There are multiple reasons why you may need the expertise of a periodontist. If you any of the following signs and/or symptoms listed below, be sure to seek proper periodontal care promptly. This is essential for the health of your gums, jawbone, teeth, and overall smile.
- Red, swollen or tender gums
- Gum discoloration, from deep reds to purples
- Persistent pain
- Unpleasant taste
- Bleeding gums while brushing and flossing
- Gums that are receding or pulling away from the teeth
- Tooth loss
- Increased sensitivity
- Chronic sores or white spots
- White spots on gums
- Persistent bad breath
- Changes in your bite
Treating Gum Disease
Before initiating any form of gum disease treatment, our periodontist will examine your gums, jawbone and the general condition of your teeth. When gingivitis or periodontal disease is officially diagnosed, Dr. Cabrera and Dr. Sabzehei have a number of surgical and non-surgical options available to treat the underlying infection. Each treatment is designed to halt the recession of gums and other soft tissue and restructure or replace teeth that may be missing.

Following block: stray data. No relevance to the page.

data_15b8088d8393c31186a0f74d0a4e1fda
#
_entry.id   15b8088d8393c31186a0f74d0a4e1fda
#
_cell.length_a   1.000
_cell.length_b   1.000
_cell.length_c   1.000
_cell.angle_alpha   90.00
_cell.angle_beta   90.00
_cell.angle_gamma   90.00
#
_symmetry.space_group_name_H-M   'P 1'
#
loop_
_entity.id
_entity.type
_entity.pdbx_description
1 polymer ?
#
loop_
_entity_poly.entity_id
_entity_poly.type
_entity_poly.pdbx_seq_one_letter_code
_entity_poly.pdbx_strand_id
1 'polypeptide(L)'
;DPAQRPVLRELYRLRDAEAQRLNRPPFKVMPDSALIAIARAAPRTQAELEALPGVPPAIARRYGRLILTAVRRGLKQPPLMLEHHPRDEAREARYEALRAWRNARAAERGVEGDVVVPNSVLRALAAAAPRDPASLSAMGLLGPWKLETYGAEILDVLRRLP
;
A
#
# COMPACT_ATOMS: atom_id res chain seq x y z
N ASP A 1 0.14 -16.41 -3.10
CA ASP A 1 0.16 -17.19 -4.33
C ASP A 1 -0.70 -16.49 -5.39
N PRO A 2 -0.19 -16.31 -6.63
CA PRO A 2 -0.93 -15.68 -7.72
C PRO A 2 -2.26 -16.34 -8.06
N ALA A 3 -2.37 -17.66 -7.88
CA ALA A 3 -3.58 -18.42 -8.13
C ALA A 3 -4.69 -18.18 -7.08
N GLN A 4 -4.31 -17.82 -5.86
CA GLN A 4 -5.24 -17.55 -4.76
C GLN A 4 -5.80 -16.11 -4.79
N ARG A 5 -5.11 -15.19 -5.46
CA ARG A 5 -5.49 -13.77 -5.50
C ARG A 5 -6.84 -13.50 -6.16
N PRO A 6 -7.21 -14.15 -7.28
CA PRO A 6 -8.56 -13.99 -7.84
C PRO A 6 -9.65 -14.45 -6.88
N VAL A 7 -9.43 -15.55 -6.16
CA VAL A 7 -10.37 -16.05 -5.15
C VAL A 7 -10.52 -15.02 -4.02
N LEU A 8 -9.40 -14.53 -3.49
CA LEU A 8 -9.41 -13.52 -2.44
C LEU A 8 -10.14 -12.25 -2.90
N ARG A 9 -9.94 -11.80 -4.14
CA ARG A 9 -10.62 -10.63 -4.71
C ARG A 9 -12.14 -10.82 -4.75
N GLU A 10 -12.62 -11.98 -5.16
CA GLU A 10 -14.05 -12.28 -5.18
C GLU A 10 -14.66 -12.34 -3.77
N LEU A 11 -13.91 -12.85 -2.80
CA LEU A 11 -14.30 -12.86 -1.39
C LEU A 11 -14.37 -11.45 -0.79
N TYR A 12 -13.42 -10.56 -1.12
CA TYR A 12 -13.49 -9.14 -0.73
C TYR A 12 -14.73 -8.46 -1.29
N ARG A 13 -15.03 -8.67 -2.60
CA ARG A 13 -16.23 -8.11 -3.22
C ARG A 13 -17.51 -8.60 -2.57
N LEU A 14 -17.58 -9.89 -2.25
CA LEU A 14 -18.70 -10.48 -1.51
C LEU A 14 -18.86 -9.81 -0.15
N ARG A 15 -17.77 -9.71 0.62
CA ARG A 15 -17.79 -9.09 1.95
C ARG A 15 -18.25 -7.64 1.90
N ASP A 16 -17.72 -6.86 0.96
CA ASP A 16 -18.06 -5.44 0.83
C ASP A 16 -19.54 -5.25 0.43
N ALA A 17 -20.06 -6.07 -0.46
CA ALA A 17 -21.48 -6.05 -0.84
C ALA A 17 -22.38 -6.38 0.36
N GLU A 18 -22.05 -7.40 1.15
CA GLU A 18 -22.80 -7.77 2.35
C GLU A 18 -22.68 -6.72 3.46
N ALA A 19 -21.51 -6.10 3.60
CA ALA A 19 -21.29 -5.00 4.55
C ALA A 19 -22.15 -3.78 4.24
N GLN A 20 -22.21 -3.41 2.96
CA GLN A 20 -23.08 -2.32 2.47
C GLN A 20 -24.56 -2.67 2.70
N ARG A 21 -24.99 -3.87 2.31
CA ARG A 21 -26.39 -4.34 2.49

Scaling & Root Planing: This procedure involves careful deep cleanings of the root surfaces to remove plaque and tartar from deep periodontal pockets and smoothing the tooth root to remove bacterial toxins. Scaling and root planing is sometimes followed by antibiotics as needed. Some patients will require ongoing maintenance therapy to sustain oral health.
Laser Treatment: Lasers are used for treating moderate to severe forms of gum disease. This treatment is an innovative, non-surgical approach to eliminating infection and restoring gum tissue health. With lasers, we can access and remove the harmful bacteria beneath the gums. This technology can also disinfect areas, greatly reducing bleeding, swelling, and discomfort.
Pocket Reduction: This procedure promotes proper healing in gum tissues, encouraging them to reattach after scaling and root planing. During treatment, the gum tissue is folded back to remove the disease-causing tartar then secured back into place.
As a preventive measure, treatment with antibiotics is often administered either before or after your periodontal procedures.
Ensure Your Overall Gum Health
The goal of periodontal care is to encourage a healthy mouth, and Peter O. Cabrera and Bahareh Sabzehei are expert periodontists, dedicated to tracking your progress as you make your way to a healthier smile. We encourage you to continue visiting us after initial treatment for follow up appointments and maintenance.
Schedule an appointment for an examination in Chicago today!